New research highlights that more than two fifths (43%) of Brits feel there is no point saving in an ISA when you fall under the tax-free Personal Savings Allowance.
Almost one in five (18%) people aware of ISAs wrongly believe that once you have opened an ISA, you can’t transfer them to another provider.
With the end of the financial year approaching the Yorkshire looks at whether cash ISAs are still relevant.
Traditionally as the end of the financial year approaches, it is a time when savers take the final opportunity to top up their annual ISA limit and start thinking about their financial plans for the year ahead.
However with UK interest rates still at the historic low of 0.10% and meaningful returns on cash savings increasingly difficult to find, Yorkshire Building Society has conducted research into whether cash ISAs are still relevant and if savers fully understand the tax-free savings account.
Figures[i] released by the Society revealed a third (32%) of those surveyed held a cash ISA, yet two fifths (43%) felt there was no point saving in an ISA when you fall under the tax-free Personal Savings Allowance. The average ISA subscription in the 2018/19 tax year was down 6% on the previous year at £6049[ii].
The research also shows that despite two thirds (63%) saying they have a full understanding of the ISA rules, one in three (33%) Brits still think that once they have put money into an ISA they can’t take it out without losing their yearly allowance. This rises to two thirds (66%) when including those who weren’t sure if withdrawals would affect their allowance.
Finally, almost one in five (18%) of those who said they were aware of ISAs also believed that once they had opened an ISA, they couldn’t transfer their savings to another provider.
ISAs were originally developed to create a safe place to keep savings where the taxman couldn’t eat away at the interest. With the introduction of the personal savings allowance in 2016 also doing this too, some may question the relevance of ISAs. However, it should be considered that although basic rate taxpayers receive a tax-free allowance of £1,000, (higher-rate taxpayers can earn £500), a future rise in income or interest rates could affect this.
The increased flexibility of ISAs means they are highly beneficial as they are like any other regular savings accounts. There is no need to lock cash away for extended periods of time to receive the benefits as the money can be withdrawn at any time.
A tax-free ISA account also allows savers to take advantage of compound interest over a longer period of time. As the cash pot builds up over time, savers can benefit from tax-free interest on interest already earned.
Tina Hughes, director of savings at Yorkshire Building Society, said:
As our research has shown, the public’s knowledge of ISAs highlights that more than twenty years after they launched, there is still a lack of understanding when it comes to tax-free savings accounts. It’s important that we help people to save and build up their financial resilience at the same time as supporting and developing their understanding on things like tax-free savings.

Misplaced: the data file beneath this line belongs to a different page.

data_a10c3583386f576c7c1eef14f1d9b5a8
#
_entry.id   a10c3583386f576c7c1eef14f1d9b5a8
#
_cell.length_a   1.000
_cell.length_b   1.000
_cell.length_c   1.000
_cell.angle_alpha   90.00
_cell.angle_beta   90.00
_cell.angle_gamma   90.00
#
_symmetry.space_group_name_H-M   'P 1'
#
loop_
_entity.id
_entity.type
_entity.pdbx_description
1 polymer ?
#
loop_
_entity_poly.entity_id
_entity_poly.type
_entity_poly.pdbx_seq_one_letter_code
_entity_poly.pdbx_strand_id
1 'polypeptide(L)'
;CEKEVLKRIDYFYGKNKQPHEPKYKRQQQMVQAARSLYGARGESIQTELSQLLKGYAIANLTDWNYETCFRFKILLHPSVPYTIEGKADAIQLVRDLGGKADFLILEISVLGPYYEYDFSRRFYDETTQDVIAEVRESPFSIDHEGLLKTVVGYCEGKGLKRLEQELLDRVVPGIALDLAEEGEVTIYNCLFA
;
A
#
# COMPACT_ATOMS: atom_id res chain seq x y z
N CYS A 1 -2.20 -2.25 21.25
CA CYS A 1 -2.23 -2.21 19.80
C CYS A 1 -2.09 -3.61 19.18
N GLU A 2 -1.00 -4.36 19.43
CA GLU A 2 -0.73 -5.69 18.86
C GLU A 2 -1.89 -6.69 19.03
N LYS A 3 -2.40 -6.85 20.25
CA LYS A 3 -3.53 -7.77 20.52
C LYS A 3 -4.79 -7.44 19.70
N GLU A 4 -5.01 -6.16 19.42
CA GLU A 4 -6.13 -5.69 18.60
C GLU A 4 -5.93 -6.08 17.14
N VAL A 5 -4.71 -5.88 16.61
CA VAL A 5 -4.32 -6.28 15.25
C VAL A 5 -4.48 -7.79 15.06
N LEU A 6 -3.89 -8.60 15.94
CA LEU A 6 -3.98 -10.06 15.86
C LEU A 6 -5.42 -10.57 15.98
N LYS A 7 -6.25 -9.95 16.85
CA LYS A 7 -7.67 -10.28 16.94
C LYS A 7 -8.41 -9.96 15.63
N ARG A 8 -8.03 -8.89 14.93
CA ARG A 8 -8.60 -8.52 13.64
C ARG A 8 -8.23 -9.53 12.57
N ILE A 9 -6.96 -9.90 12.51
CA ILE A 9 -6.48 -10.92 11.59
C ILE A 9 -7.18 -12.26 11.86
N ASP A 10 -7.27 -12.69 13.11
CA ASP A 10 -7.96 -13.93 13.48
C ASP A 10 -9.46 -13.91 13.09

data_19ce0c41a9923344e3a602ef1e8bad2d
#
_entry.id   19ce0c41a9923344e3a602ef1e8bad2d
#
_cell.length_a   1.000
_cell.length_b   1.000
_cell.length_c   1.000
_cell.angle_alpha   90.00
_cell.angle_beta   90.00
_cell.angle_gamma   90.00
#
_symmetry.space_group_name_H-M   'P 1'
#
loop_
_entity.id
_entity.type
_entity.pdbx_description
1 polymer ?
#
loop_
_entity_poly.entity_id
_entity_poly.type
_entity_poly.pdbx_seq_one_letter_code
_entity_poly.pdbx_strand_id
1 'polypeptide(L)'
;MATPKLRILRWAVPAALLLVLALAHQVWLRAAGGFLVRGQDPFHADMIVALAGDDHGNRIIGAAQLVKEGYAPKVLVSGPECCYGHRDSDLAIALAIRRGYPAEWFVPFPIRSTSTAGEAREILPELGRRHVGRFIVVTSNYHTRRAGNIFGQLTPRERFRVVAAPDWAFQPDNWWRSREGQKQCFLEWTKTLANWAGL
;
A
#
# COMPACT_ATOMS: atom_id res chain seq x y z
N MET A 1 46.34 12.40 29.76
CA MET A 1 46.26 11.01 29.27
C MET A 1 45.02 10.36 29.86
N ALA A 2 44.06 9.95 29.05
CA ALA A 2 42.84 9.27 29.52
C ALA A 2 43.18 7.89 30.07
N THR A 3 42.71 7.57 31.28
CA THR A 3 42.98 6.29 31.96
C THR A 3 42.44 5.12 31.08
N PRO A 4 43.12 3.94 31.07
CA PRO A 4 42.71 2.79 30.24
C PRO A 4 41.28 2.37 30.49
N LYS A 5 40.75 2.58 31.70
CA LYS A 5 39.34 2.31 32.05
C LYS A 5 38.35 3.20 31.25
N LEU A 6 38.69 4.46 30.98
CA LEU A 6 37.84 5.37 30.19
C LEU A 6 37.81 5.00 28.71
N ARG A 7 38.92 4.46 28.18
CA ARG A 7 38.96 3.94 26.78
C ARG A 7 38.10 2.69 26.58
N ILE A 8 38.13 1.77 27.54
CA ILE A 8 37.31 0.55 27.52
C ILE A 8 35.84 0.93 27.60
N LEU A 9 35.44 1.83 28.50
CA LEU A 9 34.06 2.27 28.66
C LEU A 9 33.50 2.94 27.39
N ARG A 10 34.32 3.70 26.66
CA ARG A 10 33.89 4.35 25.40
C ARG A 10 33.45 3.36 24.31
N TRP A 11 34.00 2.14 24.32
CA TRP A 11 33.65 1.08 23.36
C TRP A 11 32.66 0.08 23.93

It’s not a question of one or the other; ISAs remain an important product for many members, as interest from a cash ISA doesn’t count towards your Personal Savings Allowance, so it remains a tax efficient way to save for the short or long term. Shrewd savers could use both savings vehicles and consider making an ISA account their first port of call as it may offer better rewards over the long term – especially if rates rise. Savers can then make the most of their PSA if they are able to make any additional savings that year.
Four reasons savers should make use of their tax-free allowance each year:
Access your money when you need it Thanks to the introduction of flexible ISA rules in 2016, some providers – such as Yorkshire Building Society - allow you to withdraw some of your ISA and top it back up again within the ISA year, providing you don’t go over the £20,000 allowance.
Year-on-year savings add up! You can save £20,000 a year tax-free in an ISA, and add another £20,000 (or whatever the ISA allowance is for future years) to the same pot every year to come. As it compounds this helps your pot grow year-on-year.
Start saving from as little as a pound ISAs aren’t just for the wealthy and there’s no requirement to use all of your ISA allowance every year. Some providers let you open an account with as little as a pound and you can start to build a healthy savings habit while making use of your tax-free allowance.
ISAs are separate to your personal savings allowance Basic-rate tax payers can earn £1,000 savings interest a year in savings accounts without paying tax (higher-rate taxpayers can earn £500) but any interest earned on your ISA doesn’t count towards this allowance. It also lets you enjoy the effects of compound interest tax-free which makes it efficient for long-term saving. If you’ve got a lot of savings it’s worth having an ISA in addition to your personal savings allowance.
[i] Financial Unknown research was carried out by Opinium Research on behalf of Yorkshire Building Society. All surveys were conducted between 4th December 2020 and 8th December 2020 and the sample comprised 2,000 UK adults.
[ii] HMRC data - Individual Savings Account (ISA) Statistics, June 2020